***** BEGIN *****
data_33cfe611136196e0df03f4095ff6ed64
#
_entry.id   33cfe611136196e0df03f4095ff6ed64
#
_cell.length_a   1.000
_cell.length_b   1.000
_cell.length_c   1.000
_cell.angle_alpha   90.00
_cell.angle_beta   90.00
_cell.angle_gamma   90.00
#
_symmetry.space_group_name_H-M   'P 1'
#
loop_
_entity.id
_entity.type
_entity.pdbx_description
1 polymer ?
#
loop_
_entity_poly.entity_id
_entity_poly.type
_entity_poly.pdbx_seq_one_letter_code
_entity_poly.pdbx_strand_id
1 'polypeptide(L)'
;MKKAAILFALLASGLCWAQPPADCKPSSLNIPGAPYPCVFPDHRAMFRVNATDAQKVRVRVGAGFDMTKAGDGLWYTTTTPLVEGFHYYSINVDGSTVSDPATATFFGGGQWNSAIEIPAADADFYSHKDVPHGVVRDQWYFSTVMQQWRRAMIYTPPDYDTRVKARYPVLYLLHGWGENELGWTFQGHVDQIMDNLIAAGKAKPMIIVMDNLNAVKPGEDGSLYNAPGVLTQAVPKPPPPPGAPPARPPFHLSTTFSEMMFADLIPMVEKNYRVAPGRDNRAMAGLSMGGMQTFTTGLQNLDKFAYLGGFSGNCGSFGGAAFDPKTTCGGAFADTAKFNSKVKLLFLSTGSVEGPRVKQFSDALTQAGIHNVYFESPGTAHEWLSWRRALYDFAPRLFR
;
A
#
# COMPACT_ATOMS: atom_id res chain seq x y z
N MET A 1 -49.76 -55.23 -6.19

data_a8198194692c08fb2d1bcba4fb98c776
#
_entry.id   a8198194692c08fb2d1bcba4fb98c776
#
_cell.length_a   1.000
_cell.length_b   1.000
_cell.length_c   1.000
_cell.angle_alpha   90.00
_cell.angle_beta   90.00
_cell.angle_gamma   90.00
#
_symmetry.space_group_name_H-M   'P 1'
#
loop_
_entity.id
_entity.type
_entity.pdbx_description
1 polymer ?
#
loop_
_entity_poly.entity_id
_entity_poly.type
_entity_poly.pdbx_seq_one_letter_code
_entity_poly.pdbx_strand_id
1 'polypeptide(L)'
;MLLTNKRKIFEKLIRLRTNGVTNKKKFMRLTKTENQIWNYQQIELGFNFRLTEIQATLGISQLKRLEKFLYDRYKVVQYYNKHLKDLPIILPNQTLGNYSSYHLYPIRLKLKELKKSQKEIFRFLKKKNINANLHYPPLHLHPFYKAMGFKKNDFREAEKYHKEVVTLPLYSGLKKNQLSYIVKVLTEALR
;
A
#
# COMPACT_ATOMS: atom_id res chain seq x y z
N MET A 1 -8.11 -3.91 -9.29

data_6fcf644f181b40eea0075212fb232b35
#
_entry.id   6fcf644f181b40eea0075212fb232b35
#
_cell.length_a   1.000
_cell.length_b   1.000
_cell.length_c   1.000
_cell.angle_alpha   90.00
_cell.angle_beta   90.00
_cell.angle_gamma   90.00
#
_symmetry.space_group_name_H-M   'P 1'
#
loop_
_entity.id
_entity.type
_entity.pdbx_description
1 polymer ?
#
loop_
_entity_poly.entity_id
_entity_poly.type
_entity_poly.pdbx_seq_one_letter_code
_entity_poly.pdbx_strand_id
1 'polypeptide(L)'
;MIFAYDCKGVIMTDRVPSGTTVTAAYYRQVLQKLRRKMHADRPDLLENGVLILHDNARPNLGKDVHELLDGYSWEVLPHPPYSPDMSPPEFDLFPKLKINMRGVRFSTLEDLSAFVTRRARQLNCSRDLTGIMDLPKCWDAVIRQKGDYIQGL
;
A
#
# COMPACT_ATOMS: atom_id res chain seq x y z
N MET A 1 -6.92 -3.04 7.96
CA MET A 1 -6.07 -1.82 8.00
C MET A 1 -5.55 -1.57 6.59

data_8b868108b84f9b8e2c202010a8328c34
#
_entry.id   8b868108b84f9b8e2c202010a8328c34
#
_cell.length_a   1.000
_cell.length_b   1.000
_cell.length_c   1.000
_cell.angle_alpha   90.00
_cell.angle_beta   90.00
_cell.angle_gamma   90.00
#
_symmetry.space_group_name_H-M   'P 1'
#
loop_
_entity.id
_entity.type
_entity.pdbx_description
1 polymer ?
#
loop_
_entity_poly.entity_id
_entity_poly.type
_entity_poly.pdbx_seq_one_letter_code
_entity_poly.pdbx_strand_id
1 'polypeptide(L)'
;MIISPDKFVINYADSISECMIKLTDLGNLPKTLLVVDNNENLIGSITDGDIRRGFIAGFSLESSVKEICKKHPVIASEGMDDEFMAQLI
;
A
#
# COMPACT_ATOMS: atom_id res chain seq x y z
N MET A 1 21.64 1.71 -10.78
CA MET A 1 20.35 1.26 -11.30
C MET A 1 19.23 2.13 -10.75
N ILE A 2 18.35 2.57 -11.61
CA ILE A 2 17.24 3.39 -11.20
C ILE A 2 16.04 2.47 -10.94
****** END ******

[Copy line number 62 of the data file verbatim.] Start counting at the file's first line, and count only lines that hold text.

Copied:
N MET A 1 -8.11 -3.91 -9.29